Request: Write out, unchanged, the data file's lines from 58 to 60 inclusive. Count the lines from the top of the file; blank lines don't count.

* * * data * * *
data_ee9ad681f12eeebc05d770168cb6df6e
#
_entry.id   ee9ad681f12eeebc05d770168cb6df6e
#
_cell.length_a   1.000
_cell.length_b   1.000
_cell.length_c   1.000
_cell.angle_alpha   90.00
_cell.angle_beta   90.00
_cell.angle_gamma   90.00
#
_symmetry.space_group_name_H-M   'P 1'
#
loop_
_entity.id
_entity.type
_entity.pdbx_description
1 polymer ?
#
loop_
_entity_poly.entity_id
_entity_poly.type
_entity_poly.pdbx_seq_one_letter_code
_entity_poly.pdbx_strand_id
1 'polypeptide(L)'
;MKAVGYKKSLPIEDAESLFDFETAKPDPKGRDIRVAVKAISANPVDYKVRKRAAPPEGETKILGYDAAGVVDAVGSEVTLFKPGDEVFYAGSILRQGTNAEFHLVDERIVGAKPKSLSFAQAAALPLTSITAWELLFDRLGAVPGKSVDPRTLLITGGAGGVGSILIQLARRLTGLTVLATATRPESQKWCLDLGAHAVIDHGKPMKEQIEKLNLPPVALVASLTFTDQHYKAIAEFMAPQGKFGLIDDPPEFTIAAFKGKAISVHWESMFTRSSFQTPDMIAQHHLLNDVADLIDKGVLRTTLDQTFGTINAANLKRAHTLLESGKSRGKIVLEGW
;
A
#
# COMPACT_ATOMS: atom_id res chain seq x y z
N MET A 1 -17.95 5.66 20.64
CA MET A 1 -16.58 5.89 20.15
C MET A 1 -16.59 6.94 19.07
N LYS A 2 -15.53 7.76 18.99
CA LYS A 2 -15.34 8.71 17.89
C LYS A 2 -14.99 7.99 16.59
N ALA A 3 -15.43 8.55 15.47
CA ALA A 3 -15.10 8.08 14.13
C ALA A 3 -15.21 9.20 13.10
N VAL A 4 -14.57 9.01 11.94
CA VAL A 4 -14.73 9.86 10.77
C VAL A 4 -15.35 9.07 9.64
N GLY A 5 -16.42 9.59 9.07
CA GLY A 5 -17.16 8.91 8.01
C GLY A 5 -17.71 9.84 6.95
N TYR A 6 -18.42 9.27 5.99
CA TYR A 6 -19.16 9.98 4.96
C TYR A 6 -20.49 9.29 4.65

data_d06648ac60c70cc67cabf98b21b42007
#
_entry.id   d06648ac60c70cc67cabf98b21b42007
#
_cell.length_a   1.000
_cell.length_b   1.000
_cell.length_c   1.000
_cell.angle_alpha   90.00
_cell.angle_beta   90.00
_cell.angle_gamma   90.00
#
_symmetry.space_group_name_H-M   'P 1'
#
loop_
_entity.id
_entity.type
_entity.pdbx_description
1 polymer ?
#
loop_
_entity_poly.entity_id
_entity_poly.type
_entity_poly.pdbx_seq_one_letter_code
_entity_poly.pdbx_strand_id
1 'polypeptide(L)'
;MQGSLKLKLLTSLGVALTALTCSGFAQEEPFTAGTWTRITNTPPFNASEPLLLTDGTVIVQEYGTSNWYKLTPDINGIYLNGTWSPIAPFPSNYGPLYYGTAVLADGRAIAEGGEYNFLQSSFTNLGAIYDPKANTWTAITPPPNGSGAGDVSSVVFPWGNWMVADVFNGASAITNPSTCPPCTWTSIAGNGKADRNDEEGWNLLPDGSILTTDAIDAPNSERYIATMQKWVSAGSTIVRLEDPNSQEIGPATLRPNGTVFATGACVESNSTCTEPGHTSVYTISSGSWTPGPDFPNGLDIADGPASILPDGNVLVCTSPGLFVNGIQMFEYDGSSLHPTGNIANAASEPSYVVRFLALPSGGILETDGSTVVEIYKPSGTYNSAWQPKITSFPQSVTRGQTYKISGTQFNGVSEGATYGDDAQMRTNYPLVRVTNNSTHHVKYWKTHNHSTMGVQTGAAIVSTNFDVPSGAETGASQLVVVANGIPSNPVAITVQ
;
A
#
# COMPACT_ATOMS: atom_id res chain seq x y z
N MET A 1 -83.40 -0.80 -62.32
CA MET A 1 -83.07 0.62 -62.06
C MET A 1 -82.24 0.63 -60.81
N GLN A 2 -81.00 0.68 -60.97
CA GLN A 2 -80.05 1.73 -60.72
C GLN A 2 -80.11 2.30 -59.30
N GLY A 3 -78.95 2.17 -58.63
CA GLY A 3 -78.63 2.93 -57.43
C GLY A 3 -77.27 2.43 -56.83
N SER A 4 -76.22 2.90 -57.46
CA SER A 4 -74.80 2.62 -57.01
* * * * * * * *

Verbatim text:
_cell.angle_gamma   90.00
#
_symmetry.space_group_name_H-M   'P 1'